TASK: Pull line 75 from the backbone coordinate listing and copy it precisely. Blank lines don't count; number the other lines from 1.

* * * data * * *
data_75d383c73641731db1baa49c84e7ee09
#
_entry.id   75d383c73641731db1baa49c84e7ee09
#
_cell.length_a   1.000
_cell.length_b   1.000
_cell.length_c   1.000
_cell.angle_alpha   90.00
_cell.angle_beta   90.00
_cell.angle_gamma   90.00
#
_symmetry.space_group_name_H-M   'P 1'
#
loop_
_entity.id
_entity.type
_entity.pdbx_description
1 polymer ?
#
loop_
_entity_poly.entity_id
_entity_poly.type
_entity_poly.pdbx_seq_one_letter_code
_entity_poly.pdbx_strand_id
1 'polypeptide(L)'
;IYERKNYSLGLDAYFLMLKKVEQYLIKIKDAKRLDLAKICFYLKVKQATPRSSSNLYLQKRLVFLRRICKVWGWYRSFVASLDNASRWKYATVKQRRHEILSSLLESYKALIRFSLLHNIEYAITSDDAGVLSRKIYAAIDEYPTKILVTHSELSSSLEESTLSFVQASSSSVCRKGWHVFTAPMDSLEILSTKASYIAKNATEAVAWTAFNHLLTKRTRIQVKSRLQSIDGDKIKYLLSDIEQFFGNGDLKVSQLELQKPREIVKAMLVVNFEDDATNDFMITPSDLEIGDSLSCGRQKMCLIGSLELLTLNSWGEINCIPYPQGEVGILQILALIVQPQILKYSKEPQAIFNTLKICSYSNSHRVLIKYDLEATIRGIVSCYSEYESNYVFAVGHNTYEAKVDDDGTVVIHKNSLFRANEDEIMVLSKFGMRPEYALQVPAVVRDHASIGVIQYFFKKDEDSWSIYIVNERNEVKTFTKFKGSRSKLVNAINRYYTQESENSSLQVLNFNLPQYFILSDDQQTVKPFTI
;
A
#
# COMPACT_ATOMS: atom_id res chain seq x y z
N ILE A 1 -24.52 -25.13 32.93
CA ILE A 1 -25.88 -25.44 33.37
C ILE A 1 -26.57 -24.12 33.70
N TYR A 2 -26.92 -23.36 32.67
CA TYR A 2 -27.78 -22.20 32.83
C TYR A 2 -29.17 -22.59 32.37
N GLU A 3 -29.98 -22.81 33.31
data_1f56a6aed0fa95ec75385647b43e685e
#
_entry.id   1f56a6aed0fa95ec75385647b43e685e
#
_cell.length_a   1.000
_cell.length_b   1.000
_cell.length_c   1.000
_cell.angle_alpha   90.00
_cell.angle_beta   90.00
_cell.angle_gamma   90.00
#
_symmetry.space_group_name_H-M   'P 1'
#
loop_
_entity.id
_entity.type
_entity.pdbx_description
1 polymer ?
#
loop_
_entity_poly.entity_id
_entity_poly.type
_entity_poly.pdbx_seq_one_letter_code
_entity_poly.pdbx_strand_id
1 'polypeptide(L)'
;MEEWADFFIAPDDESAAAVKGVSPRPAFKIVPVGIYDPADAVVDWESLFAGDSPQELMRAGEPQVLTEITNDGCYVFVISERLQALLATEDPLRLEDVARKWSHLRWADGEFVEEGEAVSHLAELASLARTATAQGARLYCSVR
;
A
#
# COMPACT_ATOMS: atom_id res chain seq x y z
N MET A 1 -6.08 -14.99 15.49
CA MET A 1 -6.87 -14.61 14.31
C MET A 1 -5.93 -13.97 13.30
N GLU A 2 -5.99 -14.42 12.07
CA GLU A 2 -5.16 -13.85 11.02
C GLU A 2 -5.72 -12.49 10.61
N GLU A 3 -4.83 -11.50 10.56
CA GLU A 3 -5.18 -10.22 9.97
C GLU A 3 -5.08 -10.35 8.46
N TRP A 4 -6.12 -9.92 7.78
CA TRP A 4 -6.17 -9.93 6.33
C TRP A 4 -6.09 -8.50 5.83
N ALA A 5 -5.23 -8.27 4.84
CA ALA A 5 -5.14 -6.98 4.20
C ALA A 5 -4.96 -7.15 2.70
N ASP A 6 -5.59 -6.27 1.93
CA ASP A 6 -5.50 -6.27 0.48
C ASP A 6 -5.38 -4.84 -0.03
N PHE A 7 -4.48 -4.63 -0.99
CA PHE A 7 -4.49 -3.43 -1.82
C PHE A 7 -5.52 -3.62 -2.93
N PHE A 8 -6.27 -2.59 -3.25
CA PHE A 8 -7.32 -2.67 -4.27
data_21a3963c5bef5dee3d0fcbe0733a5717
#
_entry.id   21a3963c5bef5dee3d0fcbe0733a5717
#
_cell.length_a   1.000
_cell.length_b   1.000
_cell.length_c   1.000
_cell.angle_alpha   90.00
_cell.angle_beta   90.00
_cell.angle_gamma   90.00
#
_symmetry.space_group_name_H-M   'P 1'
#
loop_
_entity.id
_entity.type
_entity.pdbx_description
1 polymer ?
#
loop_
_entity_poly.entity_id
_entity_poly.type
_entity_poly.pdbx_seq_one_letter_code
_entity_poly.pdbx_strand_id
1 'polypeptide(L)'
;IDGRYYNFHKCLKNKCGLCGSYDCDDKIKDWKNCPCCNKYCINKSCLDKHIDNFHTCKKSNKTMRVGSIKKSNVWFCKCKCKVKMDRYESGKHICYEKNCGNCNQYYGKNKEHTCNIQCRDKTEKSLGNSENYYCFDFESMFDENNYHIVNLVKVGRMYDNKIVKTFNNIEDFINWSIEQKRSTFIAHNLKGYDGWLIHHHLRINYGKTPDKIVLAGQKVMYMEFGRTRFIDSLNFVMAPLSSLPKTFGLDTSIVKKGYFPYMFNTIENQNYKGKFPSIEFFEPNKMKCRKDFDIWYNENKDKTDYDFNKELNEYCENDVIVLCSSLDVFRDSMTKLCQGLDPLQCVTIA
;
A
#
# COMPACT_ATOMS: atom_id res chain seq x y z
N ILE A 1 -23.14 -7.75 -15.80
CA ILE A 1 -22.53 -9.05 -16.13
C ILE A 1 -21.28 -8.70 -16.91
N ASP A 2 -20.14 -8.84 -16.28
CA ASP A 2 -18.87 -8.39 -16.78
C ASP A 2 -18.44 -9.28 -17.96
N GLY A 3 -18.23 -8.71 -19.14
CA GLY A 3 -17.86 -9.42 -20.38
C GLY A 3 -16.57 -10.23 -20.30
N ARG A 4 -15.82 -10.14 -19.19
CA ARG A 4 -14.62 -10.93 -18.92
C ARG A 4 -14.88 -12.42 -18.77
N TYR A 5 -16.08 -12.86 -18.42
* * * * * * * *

CA GLU A 3 -5.18 -10.22 9.97